clock menu more-arrow no yes mobile

Filed under:

Anthony Ranaudo is not fooling anyone

It's rarely right to judge a player after such a short time in the majors, but Anthony Ranaudo's first 32 innings have put his ability to start in the majors in doubt.

Justin K. Aller

Anthony Ranaudo's major league career is not off to a good start.

It's not just the results. In fact, Ranaudo's results are arguably the best thing he has going for him. Make no mistake, 32 innings of 5.29 ERA baseball is not a good thing. It's roughly in line with what the Red Sox have received from the disappointing Brandon Workman in his 82 innings of work, and while once upon a time that may have been fringe-acceptable output from a fifth starter, the game has changed to the point where a 5.29 ERA pitcher is just not viable on a team that hopes to contend.

But it's how Ranaudo's getting to that ERA that makes 5.29 look almost...positive in comparison.

In his 32 innings of work, Ranaudo has essentially checked off every negative a pitcher possibly can. He's been wild, walking batters at a rate almost exactly equal to the league worst among qualified pitchers (4.17 per nine innings for C.J. Wilson, 4.18 for Ranaudo). He's given up fly balls and hard contact, with a ground ball rate that would be fourth lowest amongst qualified pitchers and a stunning 2.78 HR/9 compared to a league worst 1.52. Now that ERA is starting to look surprisingly low, all things considered, and easily explained away by a .221 BABIP. That said figure is 13 points below the league low is particularly surprising, since all that hard contact Ranaudo gives up would seem to lend itself to balls in play going for hits. Surprising or not, though, it's certainly not even close to sustainable.

None of these numbers seem out of place when you consider how easy batters are finding it to see Ranaudo and his pitches. If there's one positive for Ranaudo, it's that he's been able to find the strike zone well enough, with 48% of pitches thrown in the zone leaving him somewhere around the middle of the pack. The problem is that it doesn't matter where Ranaudo throws the ball if batters are always able to make the right call.

According to PITCHf/x, opposing hitters are swinging at 67% of the pitches Ranaudo places in the zone. That puts him in the top-10 in the majors. Not necessarily a bad place to be--hitters often get aggressive against the best, leading to more swings and misses at pitches both in and out of the zone. Not so much for Ranaudo. Hitters are making contact on slightly over 90% of those swings at strikes, some two percentage points off the top spot and leaving him in the top quartile. On the other hand, they're allowing nearly 78% of his pitches outside the zone go for balls, coming in just slightly below C.J. Wilson who, once again, represents the league's worst qualified pitcher in that department.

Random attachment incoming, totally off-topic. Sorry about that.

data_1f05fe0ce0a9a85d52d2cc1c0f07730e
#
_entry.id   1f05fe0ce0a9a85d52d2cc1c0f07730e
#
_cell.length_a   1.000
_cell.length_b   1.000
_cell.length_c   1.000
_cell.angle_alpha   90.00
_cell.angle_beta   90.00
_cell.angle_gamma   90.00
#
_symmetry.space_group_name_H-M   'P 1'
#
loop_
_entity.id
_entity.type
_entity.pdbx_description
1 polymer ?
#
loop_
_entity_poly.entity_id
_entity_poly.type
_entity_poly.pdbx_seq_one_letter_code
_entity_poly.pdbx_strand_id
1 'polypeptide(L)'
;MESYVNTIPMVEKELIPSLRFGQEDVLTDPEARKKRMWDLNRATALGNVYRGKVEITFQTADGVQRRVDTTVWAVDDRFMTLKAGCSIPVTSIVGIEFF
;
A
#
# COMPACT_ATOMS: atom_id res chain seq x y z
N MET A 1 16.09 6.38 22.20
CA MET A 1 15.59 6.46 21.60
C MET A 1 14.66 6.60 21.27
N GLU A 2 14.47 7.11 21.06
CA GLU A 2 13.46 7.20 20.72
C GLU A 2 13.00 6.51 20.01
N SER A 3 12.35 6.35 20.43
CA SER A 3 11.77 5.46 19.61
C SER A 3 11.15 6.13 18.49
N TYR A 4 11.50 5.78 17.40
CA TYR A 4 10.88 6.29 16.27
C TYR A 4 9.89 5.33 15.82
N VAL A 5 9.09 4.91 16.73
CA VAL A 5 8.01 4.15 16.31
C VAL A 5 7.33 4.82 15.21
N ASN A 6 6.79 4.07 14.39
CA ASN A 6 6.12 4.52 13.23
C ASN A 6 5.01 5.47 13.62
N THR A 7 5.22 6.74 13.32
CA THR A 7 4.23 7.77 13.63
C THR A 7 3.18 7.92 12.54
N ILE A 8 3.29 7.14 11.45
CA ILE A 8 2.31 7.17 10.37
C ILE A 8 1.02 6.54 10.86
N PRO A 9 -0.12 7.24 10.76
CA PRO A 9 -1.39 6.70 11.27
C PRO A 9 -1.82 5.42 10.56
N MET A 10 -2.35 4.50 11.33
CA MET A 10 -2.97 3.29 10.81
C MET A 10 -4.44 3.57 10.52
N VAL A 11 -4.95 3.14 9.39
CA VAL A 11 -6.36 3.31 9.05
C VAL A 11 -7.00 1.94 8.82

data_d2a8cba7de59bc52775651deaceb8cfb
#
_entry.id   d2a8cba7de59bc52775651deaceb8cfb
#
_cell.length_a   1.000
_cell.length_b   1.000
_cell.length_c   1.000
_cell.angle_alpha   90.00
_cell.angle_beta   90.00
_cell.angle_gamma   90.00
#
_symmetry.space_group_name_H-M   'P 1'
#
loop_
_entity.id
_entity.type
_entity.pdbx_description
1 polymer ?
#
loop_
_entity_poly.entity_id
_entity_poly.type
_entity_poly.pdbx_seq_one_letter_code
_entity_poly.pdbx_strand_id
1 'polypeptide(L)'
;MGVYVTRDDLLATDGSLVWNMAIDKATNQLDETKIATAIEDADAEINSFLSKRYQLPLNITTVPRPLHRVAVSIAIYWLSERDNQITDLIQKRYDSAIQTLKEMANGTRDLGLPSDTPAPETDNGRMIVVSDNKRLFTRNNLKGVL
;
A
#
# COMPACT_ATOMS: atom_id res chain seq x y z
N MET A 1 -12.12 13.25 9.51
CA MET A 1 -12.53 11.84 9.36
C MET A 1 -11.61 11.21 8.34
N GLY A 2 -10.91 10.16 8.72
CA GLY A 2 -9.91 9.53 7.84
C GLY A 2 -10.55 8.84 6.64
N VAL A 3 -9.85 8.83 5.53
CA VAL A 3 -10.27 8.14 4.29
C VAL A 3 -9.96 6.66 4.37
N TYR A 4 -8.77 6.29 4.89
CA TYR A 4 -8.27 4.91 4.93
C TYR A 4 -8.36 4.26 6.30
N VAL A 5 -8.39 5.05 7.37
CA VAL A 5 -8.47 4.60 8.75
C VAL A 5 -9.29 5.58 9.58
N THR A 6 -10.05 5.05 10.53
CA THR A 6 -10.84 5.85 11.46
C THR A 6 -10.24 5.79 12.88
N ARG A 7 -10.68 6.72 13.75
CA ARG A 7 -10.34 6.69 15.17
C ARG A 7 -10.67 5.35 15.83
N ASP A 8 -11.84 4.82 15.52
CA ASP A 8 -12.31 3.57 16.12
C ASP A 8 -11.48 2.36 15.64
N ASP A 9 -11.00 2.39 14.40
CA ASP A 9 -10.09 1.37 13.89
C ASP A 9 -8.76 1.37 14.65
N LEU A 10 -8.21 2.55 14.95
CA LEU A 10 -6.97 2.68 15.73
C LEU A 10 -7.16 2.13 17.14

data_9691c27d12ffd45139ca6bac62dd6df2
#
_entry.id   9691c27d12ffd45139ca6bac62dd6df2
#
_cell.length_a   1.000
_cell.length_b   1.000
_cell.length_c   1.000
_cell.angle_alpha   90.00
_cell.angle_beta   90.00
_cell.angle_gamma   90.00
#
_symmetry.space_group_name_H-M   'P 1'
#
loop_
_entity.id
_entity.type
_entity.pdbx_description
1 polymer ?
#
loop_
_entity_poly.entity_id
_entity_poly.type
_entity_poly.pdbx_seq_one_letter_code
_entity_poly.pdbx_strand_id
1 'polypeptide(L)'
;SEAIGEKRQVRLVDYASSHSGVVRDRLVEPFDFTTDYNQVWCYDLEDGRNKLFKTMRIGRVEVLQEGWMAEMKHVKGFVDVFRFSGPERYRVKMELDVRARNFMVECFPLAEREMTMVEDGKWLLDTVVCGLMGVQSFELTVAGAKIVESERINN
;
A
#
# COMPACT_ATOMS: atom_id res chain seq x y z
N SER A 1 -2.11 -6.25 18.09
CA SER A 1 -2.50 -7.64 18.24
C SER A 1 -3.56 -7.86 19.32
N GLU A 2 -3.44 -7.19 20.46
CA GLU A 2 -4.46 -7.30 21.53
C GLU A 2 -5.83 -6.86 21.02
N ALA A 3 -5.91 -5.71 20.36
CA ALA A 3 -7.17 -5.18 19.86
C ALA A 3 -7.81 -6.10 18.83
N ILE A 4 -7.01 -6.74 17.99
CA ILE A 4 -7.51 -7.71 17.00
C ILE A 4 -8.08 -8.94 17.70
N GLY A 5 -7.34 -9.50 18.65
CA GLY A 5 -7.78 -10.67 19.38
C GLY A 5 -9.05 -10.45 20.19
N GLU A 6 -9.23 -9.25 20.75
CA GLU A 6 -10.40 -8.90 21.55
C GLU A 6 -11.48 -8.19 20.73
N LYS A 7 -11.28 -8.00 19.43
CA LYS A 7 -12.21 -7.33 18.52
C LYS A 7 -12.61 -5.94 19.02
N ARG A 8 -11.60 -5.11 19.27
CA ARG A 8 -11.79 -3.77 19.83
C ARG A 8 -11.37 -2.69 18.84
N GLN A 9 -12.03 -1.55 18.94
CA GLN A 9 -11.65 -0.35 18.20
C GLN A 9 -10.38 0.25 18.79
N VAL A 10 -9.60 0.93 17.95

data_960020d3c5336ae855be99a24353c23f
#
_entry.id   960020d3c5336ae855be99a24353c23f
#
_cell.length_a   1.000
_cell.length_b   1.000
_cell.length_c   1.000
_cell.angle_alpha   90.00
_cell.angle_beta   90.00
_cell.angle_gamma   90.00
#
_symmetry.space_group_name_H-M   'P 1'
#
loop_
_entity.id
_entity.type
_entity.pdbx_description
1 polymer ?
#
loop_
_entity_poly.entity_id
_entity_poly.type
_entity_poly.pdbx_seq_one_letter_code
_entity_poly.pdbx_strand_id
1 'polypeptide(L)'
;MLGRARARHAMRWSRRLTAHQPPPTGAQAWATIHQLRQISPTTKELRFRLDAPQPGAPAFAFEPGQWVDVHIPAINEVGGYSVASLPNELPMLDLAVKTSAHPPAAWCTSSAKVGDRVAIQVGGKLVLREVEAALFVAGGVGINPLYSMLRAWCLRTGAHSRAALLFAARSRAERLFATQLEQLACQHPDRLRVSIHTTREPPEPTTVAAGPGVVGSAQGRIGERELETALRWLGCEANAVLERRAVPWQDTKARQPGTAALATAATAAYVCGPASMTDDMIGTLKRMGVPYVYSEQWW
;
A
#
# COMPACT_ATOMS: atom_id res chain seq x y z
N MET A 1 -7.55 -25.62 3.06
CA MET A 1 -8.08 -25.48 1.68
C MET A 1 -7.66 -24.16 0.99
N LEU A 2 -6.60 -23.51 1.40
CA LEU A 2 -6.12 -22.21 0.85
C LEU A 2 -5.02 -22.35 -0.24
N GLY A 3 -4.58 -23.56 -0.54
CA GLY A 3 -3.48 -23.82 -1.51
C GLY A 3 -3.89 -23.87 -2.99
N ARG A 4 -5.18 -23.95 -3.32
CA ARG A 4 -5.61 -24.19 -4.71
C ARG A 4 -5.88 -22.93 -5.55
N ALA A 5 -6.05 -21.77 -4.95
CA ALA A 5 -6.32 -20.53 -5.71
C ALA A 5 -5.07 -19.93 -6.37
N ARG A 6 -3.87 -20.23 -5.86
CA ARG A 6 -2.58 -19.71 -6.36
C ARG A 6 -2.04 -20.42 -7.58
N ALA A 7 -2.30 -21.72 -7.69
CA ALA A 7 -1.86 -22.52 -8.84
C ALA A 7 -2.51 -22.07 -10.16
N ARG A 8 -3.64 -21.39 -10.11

All-told, Ranaudo is recording swinging strikes on just 5% of his pitches, and has a strikingly low 3.62 K/9--another pair of figures that would rank the worst amongst qualified pitchers, the latter by a mile.

It seems rash to pass judgement on a pitcher after such a short time, particularly when said pitcher is getting his first experience in September, coming off a 2012 injury with a lot of innings already on his arm this season. There are certainly excuses to be made.

But...well, when watching an Allen Webster start, there's usually plenty of runs, a lot of misery, and better than a handful of truly spectacular pitches which make you think that, if he can ever get his pitches under control, the Red Sox will have themselves one hell of a starter.

That's not there with Anthony Ranaudo. It's hard to imagine the pitcher he becomes who has success in the majors outside of a bullpen role while still remaining recognizable as Anthony Ranaudo. It can't just be a few more miles per hour on his fastball. It can't just be improved command to paint some corners. It can't just be an improved changeup. Ranaudo--who is not exactly young for a pitcher making his major league debut--needs to make all these improvements together if he's going to cut it.

And the thing is, this is exactly what Ranaudo's detractors warned us about. He does not have the stuff to miss bats, nor the location to still them. His repertoire is limited without much in the way of standout offerings, and it's hard to believe all that much is going to change coming fresh off his fourth offseason with the organization when these have been the knocks against him all along. It's frankly difficult to find a nice thing to say about him as a starting pitcher. Maybe he just shouldn't be one.